May 2021

Cultivate Food Enthusiasm

With Chef Andrea This Summer

By Suki Wessling

Despite her extensive work with adults, Chef Andrea speaks most enthusiastically about working with younger kids who are far from thinking about careers.

Photo By Leslie Von Flue

Chef Andrea Mollenauer doesn’t seem to do anything halfway. “I kind of have my fingers in every area of the food industry—and I love it!”

Andrea is a caterer, owner of the Food Lounge (a “community-minded food venue”), Cabrillo culinary instructor, high school Career Technical Education instructor, and summer camp leader extraordinaire.

missing or outdated ad config

And in case you’re wondering: No, she hasn’t slowed down during the pandemic.
When she learned that she was going to have to teach from her home, a second-floor Victorian flat, she dragged a stainless steel commercial kitchen table up the stairs and got to work. How do you teach cooking when you can’t be with your students? How do you engage high school students who are having to stare at a screen all day? How do you train chefs to work with the public from a distance?

Chef Andrea has the answers. Her first challenge was the high school students.
“One of my mottos is that I’m teaching them at least how to not starve themselves on ramen noodles when they go off to college!” Andrea jokes.

But CTE courses are about much more than the specific skills being taught. “They get to have their hands busy—everyone likes stimulation at that age, so [my job is] keeping their hands busy, make sure they’re learning skills. Not just technical skills like cooking or fixing a bike or learning medical technologies or digital design, but they’re also learning stuff like how to show up on time, how to improve your resume.”

Chef Andrea’s approach focuses on the particular interests of the students. Teens tend to be focused on looks, she explains, so her approach connects with that.
“Once they learn a bit more about where their food comes from, what kind of nutrients are in food, how it fuels their body, they learn how drinking water helps with skin hydration and eating healthy foods helps with their acne or their hair, there’s this lightbulb that goes off.”

Andrea is a proponent of CTE courses not only for the direct skills that they teach, but also for the way that students learn how to learn.

“It’s not the test that we make them cram for and they get an A on that’s going to teach them things, it’s the learning process and the explanation and exploration that are really going to stick with them,” she explains.

At Cabrillo, she was faced with a dilemma. The program was designed around giving students real-world experience by sixteen weeks of catering 100-200 person events. During a pandemic, that clearly was not going to happen.

Andrea says that the staff realized that they had an opportunity to make the program even more like the real world.

“We’re thinking about: ‘How do you reinvent yourself as a businessperson?’ ‘You want to be a bakery chef? You want to be a caterer? What happens during the slow season?’ ‘How do you reinvent yourself when the trends change?’ We’re having to reinvent the program so that it’s better for the students, a more well-rounded program.”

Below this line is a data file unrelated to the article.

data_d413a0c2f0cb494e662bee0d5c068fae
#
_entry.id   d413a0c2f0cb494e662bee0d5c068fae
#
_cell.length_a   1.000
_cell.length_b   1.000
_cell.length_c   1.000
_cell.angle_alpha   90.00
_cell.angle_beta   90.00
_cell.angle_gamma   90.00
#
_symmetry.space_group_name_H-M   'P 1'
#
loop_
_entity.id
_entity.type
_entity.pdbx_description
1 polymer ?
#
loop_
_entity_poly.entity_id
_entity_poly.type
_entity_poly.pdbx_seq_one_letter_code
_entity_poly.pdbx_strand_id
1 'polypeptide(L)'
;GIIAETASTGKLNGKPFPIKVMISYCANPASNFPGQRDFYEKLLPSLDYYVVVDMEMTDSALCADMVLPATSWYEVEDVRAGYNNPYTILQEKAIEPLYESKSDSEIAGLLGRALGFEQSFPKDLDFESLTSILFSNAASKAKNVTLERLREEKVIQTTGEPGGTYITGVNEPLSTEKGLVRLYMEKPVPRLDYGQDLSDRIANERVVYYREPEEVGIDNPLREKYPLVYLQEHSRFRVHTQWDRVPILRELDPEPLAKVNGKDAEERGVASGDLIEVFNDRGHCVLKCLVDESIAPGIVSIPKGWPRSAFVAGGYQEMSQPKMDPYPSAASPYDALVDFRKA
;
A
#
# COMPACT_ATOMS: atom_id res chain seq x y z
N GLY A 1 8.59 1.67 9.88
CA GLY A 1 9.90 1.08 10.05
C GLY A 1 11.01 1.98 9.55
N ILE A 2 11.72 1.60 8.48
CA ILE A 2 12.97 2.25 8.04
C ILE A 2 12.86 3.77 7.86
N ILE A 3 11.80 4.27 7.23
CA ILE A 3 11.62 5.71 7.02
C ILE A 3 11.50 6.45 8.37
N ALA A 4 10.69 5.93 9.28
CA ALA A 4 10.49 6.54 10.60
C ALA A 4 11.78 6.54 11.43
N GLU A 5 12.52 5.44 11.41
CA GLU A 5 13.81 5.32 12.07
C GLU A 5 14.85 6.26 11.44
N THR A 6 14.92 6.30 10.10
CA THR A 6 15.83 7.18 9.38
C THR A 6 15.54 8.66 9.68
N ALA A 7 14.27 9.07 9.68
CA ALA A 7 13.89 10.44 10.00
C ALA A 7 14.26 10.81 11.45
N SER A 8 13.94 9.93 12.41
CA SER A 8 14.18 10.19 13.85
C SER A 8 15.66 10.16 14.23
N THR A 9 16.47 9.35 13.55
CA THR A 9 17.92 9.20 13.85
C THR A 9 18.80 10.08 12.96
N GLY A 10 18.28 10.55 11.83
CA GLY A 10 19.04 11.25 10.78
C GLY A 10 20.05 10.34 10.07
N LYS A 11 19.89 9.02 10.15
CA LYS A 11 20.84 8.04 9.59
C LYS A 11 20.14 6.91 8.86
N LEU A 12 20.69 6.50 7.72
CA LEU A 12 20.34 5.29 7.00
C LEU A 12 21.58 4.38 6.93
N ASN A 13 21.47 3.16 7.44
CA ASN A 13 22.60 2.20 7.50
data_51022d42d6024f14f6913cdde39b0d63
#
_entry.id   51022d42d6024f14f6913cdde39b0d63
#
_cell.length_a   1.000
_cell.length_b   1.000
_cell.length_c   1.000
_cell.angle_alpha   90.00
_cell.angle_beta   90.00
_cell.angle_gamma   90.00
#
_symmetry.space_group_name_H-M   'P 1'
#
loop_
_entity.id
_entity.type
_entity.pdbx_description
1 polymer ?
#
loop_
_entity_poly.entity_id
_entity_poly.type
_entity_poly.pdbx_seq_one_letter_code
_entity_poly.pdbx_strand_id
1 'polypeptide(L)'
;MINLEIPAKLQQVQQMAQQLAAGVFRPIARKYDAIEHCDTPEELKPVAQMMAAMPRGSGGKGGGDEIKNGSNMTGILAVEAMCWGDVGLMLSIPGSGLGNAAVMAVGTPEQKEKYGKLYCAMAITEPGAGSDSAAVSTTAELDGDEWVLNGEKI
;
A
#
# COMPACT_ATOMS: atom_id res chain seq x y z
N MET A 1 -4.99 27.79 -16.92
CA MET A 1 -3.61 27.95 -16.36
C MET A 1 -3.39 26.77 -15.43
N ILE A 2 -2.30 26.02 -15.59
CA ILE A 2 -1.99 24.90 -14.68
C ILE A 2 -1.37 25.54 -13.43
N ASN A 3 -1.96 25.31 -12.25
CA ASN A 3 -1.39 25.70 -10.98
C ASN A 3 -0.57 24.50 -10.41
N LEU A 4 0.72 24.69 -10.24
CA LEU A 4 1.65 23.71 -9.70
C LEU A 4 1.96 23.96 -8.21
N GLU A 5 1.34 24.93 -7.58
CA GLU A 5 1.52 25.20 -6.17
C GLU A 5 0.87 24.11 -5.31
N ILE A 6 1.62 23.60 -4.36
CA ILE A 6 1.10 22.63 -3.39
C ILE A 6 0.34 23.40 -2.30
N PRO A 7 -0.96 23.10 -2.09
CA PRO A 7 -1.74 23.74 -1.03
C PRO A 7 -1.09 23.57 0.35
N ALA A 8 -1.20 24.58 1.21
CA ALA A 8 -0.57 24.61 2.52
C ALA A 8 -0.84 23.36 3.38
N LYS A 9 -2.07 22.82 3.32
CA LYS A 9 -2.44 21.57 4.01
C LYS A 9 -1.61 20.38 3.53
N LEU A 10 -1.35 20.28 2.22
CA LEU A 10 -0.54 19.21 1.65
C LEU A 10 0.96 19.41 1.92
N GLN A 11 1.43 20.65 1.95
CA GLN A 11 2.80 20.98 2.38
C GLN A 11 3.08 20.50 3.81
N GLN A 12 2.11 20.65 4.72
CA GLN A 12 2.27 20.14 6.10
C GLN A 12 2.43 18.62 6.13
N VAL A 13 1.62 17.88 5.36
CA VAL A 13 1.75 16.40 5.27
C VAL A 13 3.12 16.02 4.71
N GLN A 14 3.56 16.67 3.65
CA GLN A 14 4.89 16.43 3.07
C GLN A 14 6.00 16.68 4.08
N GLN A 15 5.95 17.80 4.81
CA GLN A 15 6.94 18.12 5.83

And yes, summer camp is ON!

Despite her extensive work with adults, Chef Andrea speaks most enthusiastically about working with younger kids who are far from thinking about careers.
She says that summer cooking camp is about food enthusiasm.

“I can get young people to eat things they never thought they’d like!” she says. “Their parents are amazed when all of a sudden they’re eating zucchini. You put it in something delicious like a ratatouille, and you talk about the movie, and you make it fun, and suddenly they want to eat zucchini.”

Unlike the adults, she focuses less on skills and more on exploration.
“They’re not going to leave with excellent knife skills at seven or ten years old, they’re not going to know how to read a recipe properly, but if they’re excited about food they will continue to explore that.”

Finally, Chef Andrea reminds us, a lifetime of healthy enjoyment of food starts at home.

“At the very least, let your kids in the kitchen. Let them touch, taste, smell, play, make mistakes. The kitchen is a magical place!”

For more information:
Learn more about Cabrillo’s Culinary Arts Program at www.cabrillo.edu/culinary-arts-hospitality-management
Learn more about Cabrillo Summer Youth Program at www.cabrillo.edu/extension/classes/youth

Learn more about The Food Lounge at www.scfoodlounge.com

Suki Wessling is a local writer and the mom of two young adults. Suki is teaching an online summer camp for LGBTQ+ teens and allies at Athena’s Advanced Academy. Read more at www.SukiWessling.com.

One Comment

Leave a Reply

Your email address will not be published. Required fields are marked *